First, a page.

Martha Meredith aka For Esmé introduces her album Righteous Woman. In this project, she explores progressive and feminist views in a way that causes you to question certain traditional values. She does it in a way that doesn’t undermine some of the positive traits of the traditional view and yet she critiques certain aspects of it. She shares her viewpoint with respect and does not badger or condemn anyone.
“To Love” is the first track on the album. Mar’s voice is immediately captivating as she expresses her frustrations about loving someone who ended up leaving her even though she made it easy for him to love her. It’s a critique of men who don’t know how to keep a woman who is strong and confident. A woman who freely gives her heart without undermining the other person.
Halfway down the album, she sings about the agony of being seen as a child-rearing object. She portrays the woman who refuses to be defined only as a mother; only as someone who is made For Others. It also explores other deep emotional themes, and it is the first song in which the percussion section is quite audible. It’s a clever production in that sense because there is something about a strong drum beat that helps the heart connect to its emotions, and this song is filled with emotions.
Doubtmouth follows “For Others”. It’s my favorite, so I had to mention it. It is reminiscent of 80s music, and it’s definitely a girl power track. She sings about speaking out as a woman. It’s about the kind of woman who won’t dumb herself down but speaks as the intelligent person she is. The idea that women are strong; women are confident; women are intelligent; women are assertive reverberates throughout the track.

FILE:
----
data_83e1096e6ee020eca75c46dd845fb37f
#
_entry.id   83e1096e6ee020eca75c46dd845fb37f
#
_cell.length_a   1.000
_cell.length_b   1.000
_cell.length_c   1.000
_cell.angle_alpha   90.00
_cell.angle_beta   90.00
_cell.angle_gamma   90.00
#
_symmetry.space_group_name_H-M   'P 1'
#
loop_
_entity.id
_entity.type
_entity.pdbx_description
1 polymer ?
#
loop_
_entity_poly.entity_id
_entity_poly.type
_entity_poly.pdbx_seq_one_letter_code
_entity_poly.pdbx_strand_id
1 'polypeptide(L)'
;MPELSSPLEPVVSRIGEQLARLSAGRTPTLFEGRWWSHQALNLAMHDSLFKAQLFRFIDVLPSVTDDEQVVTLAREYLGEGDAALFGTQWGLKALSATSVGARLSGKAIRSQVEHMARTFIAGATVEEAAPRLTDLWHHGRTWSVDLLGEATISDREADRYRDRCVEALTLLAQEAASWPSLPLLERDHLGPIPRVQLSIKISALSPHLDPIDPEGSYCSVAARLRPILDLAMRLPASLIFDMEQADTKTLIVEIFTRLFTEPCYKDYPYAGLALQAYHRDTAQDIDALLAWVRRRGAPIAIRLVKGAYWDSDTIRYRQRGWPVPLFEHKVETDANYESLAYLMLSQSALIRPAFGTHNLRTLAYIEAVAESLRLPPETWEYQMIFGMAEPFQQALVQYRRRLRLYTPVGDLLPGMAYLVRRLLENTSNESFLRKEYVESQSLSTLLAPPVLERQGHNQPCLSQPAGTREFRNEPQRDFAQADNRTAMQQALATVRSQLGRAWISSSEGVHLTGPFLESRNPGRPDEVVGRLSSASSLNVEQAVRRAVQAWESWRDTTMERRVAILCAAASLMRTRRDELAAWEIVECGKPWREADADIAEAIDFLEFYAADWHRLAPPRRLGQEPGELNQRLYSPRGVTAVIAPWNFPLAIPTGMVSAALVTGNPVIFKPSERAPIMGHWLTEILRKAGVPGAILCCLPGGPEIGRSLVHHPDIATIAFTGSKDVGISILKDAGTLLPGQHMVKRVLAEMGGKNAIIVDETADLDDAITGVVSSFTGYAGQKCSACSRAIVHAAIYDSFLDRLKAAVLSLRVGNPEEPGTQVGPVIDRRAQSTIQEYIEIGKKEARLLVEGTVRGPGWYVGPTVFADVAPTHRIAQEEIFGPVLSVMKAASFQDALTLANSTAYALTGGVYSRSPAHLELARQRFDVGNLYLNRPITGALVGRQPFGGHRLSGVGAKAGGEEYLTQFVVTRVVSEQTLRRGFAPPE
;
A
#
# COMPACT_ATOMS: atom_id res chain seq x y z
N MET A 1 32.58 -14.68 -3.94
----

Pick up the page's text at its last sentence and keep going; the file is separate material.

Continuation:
At the end of the album is a short and simple production that is unapologetic and is meant to awaken the woman who has mindlessly followed the status quo. Asleep/Awake is about the woman who is learning from her mistakes. Conformity caused her to fall asleep, but now she has awakened to her worth. Ideally, this woman has listened to the entire album from the first track to the last. She has considered what Mar has to say and now she is awakening to the righteous woman that she is. Her worth is not defined by what society says about her but by whom she is created to be. This woman will only find her worth when she searches the deep things in her heart and stands up for herself as a virtuous and righteous woman.
Musically, the entire album is a delight to the ears. Most of the songs veer towards a synth-pop sound while others sound like electric funk, notably in the song “To Hate”. In “Small Talk”, the production sounds like a mashup of different tracks. At one point it also sounds like there are animal noises as if she recorded that portion on a farm or while camping in a forest. I especially liked the song “Didn’t Ask” because of the end. Here the music sets the mood for the story she tells about a man who cat-called her while she was riding her bike. I was so moved by the song’s message that I sent her a note on Facebook and gave her a compliment. She responded quickly and with kindness (I didn’t tell her I was reviewing her album). Two thumbs up to you For Esmé! ?
Overall, Mar does a fine job explaining her views in a way that sheds feminists in a positive light. They are not man-haters; they are powerful women who won’t conform to society’s standards for women. They are women who understand their value as human beings. They are not defined by their beauty, by a man’s opinion, by being in a relationship, or by their ability to bear children. Their identity is in their personhood, their character, and personality. That’s what it means to be a “Righteous Woman”.